|The Fiat 500L Trekking looks at home in front of grapevines and vineyard buildings.|
This time around, we’re dealing with the Fiat 500L Trekking model. The Trekking trim level butches up the package by adding some body cladding, a slightly different front fascia, and different 17” wheels. From an aesthetic perspective, I think the 500L Trekking looks better than the Easy, as the body cladding adds some rugged looking characteristics. I also believe the slightly ungainly 500L looks best in dark colors so our dark green 500L has that going for it. So while it still might be somewhat homely, at least it’s wearing the right kind of clothes for its body type.
Under the hood is a turbocharged 1.4-liter MultiAir engine making 160 horsepower and a robust 184 lbs/ft of torque—the same as all 500L models. However, this time around, our review subject is mated to the six-speed twin-clutch automatic transmission, which drastically changes the driving experience and not in a good way. This transmission can’t seem to make up its mind. It never seems to be in the right gear or part of the powerband. In fact, we stopped on a fairly steep incline, and as we applied the throttle, instead of slow forward progress, boost kicked in and we spun the tires up the hill a bit. Wasn’t expecting that!
That scrappy, fun-to-drive personality our previous 500L Easy tester had—which made us think a 500L Abarth might be a good idea—is lost when this car is equipped with the twin-clutch transmission. This is a shame since the 500L Easy with its slick-shifting manual could make you overlook the car’s ungainly exterior. And while acceleration is only on the better side of adequate, the delivery is odd due to the fussy transmission paired with an engine that doesn’t come alive until the middle part of the powerband. FYI, Fiat did a recall 500Ls with twin-clutch transmissions a few months back to address some of the issues. Assuming our tester had the upgrades, I can only imagine what it would’ve been like before the recall.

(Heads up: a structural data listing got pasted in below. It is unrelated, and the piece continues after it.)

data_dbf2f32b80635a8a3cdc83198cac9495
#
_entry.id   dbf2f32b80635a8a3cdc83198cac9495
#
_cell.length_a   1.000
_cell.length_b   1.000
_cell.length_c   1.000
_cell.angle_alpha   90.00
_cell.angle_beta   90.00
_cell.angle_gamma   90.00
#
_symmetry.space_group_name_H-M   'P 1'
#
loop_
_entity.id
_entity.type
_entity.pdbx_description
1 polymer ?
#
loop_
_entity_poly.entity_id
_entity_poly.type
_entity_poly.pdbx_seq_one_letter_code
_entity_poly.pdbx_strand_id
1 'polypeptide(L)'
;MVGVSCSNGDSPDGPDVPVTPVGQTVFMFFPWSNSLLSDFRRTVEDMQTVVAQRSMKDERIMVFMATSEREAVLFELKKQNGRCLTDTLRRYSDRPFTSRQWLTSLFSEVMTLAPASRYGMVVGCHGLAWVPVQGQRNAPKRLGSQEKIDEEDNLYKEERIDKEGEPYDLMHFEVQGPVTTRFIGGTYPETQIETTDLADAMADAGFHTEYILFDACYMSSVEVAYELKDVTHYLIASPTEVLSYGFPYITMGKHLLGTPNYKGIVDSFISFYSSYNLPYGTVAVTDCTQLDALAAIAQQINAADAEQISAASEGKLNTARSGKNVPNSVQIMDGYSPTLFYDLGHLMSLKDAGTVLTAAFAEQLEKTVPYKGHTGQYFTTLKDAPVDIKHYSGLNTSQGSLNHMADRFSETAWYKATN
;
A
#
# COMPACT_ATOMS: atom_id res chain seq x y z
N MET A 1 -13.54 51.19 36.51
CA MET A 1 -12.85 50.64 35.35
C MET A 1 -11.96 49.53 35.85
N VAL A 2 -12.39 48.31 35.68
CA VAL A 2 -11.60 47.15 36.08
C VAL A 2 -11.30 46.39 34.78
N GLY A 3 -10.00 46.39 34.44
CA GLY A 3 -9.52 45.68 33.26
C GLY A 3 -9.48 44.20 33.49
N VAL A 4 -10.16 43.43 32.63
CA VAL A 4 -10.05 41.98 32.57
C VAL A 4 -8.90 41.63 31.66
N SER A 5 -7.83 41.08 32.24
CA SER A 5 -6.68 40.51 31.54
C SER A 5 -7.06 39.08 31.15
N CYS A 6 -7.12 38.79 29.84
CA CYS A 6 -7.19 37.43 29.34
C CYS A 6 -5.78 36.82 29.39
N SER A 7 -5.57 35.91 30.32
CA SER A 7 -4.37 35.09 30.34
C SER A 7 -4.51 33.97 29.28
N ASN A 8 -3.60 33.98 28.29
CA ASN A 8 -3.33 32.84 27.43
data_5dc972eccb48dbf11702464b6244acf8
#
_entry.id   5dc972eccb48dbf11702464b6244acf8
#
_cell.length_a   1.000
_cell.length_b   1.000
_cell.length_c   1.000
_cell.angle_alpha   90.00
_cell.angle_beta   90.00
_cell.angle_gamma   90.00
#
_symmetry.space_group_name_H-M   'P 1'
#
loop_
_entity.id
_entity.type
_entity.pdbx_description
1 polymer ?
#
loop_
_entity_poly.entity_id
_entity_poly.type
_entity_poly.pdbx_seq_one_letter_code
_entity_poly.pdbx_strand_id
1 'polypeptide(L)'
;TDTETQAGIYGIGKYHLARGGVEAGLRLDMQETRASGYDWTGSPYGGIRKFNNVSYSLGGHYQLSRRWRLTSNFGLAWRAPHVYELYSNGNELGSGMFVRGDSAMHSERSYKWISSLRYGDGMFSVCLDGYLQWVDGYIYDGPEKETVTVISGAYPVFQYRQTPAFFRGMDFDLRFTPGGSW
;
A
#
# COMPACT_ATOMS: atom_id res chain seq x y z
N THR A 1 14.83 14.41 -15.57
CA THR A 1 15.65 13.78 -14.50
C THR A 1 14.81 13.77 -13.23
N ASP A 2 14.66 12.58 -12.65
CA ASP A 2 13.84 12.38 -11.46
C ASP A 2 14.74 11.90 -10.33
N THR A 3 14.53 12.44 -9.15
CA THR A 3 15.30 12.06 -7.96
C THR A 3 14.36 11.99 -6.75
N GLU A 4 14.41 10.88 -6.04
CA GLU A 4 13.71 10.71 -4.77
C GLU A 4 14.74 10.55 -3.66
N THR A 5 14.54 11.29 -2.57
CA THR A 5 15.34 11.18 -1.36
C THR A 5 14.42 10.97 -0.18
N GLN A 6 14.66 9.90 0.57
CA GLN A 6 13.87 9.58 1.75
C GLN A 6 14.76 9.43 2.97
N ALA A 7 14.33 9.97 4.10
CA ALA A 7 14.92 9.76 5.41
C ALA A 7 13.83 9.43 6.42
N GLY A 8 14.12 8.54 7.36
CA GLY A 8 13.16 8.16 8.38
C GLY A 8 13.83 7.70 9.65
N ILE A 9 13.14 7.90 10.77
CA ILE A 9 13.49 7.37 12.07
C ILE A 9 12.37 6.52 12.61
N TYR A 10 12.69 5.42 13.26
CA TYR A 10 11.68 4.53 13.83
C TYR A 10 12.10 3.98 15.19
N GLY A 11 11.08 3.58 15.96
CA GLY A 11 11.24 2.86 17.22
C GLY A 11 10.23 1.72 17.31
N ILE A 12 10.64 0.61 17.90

There is good news, however, and it’s twofold. Firstly, the Trekking can be had with the manual transmission and, secondly, there’s a good chance the 500L will be getting the traditional five-speed automatic transmission that’s now available on the new-for-2015 Fiat 500 Abarth (yes, you can now get an Abarth with a slushbox).
Sans the not-so-great gearbox, the 500L Trekking, like the 500L Easy we previously tested, has a lot going for it. The interior is ginormous and comfortable. You can get scads of your belongings (and others’ belongings) inside. Our tester came with the terrific Beats audio system which has a ground-pounding subwoofer. The whole works is controlled by Chrysler’s outstanding U-Connect infotainment system, which I think is at the top of the class. Seriously, there are few better systems no matter how much money you spend on your mode of vehicular transportation. Also, the climate control is a cinch to use and works effectively. Of note: The ignition was fussy. The first time I turned the car off, I couldn’t get the key out. I seriously thought I was going to have to call someone. After a bit of finessing, I learned I needed to turn the car off, turn the key slightly the opposite way, and it’d pop out. Who knew?
Another thing the 500L has going for it (no matter which trim level you opt for) is the handling—it’s way better than you’d expect. Despite its tall-wagon looks, it actually handles quite well with minimal understeer, less body roll than you’d expect, and a surprisingly nimble feeling. I just wish the seats were more supportive and held you in place better. It also may take some time to get used to the large distance between the driver and the front window. That dash is deep!
Additionally, our 500L Trekking came with a fantastic power sunroof (an $1,100 option) that takes up nearly the entire roof. Fiat uses a perforated mesh sunshade to cover the glass up, which still allows a good amount of sunshine in, which can heat up the cabin on hot days. Ask me how I know.
Rated at 24 city, 27 combined, and 33 highway MPG, I averaged 26 MPG in mostly city usage; the 500L drinks premium fuel, too.
Our Verde Bosco Perla … er … Forest Green 500L Trekking has a sticker price of $26,845, which includes the $800 destination charge. This model also had $4,650 worth of options including dual-zone climate control, power lumbar on the driver’s seat, heated front seats, the aforementioned Beats Audio and power sunroof, a compact spare, and, oh yeah—the twin-clutch automatic transmission. I was able to build a basic 500L Trekking for $22,445, which doesn’t include any of the options I just listed.
The Trekking’s slightly more rugged looks do indeed make the car more appealing in the styling department. And it is a just-right size for those looking for something big on the inside and somewhat smaller on the outside. Plus, other than the automatic transmission, the car has good overall driving dynamics and a range of options that should satisfy many buyers. My advice would be to get the manual transmission or wait until 2015 for the traditional automatic transmission to arrive.